Sidewalk Vending

Street food culture from different countries all over the world, reflects the diversity, vibrancy and cultural pride of each region in the entire globe. It presents opportunities for food access, entrepreneurship, and lively street life.

 

However, its current illegal status in many cities hinders potential community benefits and penalizes vendors who are trying to support their families and are eager to enter the legal economy.

 

Benefits of Legalization

 

Since most sidewalk vendors currently operate outside of the law, some cities do not have tools to implement where, what and how they sell food. There is scattered enforcement of vending bans and health codes, but since the vendors operate in a gray market, vending springs up again after the police or health department sweeps off. Legalization and regulation of sidewalk vending in cities like Los Angeles would create benefits for vendors, for the public and for the municipalities by bringing vending “out of the shadows”, so it can play an important role as a source of food, economic opportunity and vibrant city life.Legal sidewalk vending can obtain the following:

 

Promote walkability and street life

Provide entrepreneurship in high unemployment areas

Allow regulation of what food is sold

Create health and safe regulations for street food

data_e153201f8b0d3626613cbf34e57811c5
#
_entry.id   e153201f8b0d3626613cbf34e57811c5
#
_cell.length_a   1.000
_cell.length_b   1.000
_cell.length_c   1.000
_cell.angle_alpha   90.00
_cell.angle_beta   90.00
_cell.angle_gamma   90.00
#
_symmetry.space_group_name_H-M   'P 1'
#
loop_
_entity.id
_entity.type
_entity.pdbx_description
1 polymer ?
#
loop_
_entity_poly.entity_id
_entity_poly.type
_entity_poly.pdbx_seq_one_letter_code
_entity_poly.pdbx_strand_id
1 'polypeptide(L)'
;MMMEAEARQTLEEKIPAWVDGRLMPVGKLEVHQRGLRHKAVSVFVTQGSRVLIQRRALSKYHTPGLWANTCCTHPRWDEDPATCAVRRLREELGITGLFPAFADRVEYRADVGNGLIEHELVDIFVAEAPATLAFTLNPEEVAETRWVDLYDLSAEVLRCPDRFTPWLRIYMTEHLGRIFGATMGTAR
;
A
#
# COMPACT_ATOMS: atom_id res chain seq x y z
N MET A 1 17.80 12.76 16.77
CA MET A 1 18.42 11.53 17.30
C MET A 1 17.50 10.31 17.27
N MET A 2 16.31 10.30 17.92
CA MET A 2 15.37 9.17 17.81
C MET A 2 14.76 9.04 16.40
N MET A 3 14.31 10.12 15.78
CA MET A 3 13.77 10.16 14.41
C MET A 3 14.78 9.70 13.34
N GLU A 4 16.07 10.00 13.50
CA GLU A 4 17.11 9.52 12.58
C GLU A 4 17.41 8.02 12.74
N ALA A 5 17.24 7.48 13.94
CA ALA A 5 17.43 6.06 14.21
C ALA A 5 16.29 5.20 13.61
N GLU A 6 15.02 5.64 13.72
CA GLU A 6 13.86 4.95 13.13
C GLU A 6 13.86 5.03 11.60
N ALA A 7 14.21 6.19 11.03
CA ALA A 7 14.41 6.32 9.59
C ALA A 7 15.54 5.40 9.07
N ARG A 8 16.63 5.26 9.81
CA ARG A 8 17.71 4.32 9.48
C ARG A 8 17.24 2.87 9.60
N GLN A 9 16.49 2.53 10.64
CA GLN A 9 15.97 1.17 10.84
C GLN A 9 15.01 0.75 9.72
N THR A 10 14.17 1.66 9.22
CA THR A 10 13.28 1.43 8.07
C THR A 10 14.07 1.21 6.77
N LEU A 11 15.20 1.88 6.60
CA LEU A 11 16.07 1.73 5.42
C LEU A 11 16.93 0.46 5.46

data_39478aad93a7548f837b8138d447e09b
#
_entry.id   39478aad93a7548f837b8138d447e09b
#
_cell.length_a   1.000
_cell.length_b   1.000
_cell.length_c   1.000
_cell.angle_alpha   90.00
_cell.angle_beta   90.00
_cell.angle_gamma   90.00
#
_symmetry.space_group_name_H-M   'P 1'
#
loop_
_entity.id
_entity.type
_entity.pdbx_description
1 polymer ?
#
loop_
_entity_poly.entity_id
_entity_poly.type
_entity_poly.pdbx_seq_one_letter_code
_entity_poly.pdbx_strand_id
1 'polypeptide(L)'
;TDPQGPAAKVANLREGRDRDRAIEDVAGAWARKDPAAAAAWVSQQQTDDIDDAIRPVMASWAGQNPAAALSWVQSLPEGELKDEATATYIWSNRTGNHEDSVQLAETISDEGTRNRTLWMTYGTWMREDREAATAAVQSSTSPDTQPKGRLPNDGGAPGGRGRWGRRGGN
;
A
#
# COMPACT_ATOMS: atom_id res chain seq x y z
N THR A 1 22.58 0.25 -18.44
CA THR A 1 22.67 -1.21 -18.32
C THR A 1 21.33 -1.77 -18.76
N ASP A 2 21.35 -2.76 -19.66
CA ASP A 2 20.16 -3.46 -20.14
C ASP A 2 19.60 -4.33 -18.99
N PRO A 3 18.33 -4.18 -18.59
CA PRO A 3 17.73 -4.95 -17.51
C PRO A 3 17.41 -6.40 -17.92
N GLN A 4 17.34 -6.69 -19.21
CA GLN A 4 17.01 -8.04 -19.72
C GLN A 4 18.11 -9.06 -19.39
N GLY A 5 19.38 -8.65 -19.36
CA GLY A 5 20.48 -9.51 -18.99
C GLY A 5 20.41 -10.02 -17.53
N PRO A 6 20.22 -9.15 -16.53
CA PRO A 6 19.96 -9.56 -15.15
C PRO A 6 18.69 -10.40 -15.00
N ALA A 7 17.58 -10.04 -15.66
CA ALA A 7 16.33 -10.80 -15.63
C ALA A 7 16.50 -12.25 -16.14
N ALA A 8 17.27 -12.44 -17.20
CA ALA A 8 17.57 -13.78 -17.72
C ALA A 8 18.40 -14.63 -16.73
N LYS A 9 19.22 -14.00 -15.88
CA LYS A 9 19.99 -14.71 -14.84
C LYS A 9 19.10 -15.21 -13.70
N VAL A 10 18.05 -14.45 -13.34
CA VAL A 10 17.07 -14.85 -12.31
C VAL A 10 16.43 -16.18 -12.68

Provide incentives for vending of healthy food

Increase access to fresh produce in currently produce-deprive areas.

Promote cultural diversity and social connections
Permits and Regulations
Legalization of sidewalk vending would establish a permit system allowing vendors to do business on public sidewalks. In other places like in U.S, their Department of Public Health already establishes and enforces health inspections and grades similar to those currently allocated to restaurants.

Regulation would set a process for applying for a permit, and determine when and where this sidewalk vendors can do business.
Healthy Food Vending

Sidewalk vending already reaches neighborhoods and so is a promising tool to enhance access to healthful foods. While some sidewalk vendor sell snacks or fried foods, a survey conducted in South Los Angeles found that 25% of sidewalk vendors already sell whole and/or cut fruits or vegetables.

 

Street vendors are a large and very visible workforce in cities, yet it is difficult to accurately estimate their numbers. Official statistics are available for some countries, though they may underestimate the population engaged in street vending.